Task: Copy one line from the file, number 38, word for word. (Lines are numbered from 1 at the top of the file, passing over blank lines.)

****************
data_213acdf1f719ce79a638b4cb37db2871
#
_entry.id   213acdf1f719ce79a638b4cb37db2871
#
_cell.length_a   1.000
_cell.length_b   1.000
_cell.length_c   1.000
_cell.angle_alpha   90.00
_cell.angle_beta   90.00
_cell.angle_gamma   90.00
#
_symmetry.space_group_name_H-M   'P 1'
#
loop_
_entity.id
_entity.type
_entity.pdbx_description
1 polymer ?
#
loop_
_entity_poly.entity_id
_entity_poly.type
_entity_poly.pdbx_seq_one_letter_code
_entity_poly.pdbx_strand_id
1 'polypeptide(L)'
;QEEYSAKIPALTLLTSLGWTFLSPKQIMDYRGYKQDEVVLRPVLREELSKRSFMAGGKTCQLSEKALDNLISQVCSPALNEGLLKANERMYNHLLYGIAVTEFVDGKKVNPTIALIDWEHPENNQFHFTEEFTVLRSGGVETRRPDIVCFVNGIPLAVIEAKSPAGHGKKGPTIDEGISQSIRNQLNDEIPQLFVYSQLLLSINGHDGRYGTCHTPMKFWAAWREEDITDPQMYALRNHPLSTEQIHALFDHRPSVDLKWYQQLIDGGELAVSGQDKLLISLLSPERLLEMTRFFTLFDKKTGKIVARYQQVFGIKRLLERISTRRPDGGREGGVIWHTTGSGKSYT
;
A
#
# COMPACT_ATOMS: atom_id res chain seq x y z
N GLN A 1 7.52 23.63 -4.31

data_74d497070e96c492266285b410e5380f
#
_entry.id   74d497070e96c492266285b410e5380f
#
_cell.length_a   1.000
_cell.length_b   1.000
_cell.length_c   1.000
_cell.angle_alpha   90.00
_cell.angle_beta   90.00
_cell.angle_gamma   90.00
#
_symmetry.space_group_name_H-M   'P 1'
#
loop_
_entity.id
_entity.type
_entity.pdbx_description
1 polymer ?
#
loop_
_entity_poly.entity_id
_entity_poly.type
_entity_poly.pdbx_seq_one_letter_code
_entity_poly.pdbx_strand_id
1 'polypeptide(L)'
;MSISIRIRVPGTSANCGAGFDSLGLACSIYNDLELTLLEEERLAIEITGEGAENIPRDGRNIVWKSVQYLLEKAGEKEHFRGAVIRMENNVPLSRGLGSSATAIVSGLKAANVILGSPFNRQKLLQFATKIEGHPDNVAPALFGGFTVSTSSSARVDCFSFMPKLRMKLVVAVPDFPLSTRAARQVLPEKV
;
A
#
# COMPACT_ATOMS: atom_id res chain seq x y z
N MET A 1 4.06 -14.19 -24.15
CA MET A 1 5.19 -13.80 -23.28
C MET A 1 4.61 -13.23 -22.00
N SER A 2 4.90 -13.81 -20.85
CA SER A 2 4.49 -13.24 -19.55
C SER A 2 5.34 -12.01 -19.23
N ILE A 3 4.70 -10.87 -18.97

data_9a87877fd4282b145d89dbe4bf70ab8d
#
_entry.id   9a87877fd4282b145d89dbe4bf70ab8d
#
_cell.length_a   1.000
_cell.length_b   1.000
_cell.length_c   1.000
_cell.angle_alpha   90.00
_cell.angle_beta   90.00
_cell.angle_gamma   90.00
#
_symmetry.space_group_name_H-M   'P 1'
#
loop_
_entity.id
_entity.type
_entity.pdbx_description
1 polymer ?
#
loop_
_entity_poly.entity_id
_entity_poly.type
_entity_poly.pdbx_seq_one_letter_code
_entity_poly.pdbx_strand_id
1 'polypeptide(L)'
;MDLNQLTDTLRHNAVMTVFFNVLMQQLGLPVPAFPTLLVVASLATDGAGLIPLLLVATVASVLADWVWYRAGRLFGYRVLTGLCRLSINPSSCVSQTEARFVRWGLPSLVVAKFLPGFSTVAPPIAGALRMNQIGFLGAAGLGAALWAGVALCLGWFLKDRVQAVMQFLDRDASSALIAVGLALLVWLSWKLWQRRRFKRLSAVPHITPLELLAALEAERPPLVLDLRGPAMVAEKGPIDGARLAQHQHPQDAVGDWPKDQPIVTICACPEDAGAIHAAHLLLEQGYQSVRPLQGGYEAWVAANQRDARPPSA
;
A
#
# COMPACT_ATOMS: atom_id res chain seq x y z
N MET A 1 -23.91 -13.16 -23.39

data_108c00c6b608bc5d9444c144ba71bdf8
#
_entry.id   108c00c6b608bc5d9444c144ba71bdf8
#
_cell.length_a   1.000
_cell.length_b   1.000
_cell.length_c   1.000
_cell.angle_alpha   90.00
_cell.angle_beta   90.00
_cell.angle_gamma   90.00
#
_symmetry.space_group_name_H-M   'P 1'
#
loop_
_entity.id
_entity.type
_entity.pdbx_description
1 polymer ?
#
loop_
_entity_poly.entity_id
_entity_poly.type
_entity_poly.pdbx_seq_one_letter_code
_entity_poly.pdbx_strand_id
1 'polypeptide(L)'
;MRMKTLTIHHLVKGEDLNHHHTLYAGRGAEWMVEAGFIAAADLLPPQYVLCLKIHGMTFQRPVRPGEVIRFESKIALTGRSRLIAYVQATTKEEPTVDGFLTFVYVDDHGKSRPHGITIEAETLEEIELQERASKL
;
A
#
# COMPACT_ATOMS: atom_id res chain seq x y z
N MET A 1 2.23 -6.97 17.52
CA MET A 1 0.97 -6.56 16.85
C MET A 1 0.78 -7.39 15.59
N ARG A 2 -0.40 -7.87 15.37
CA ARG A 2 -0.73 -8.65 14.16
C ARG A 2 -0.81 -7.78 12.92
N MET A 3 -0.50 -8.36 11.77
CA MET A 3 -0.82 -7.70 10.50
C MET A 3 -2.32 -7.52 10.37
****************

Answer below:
_cell.length_c   1.000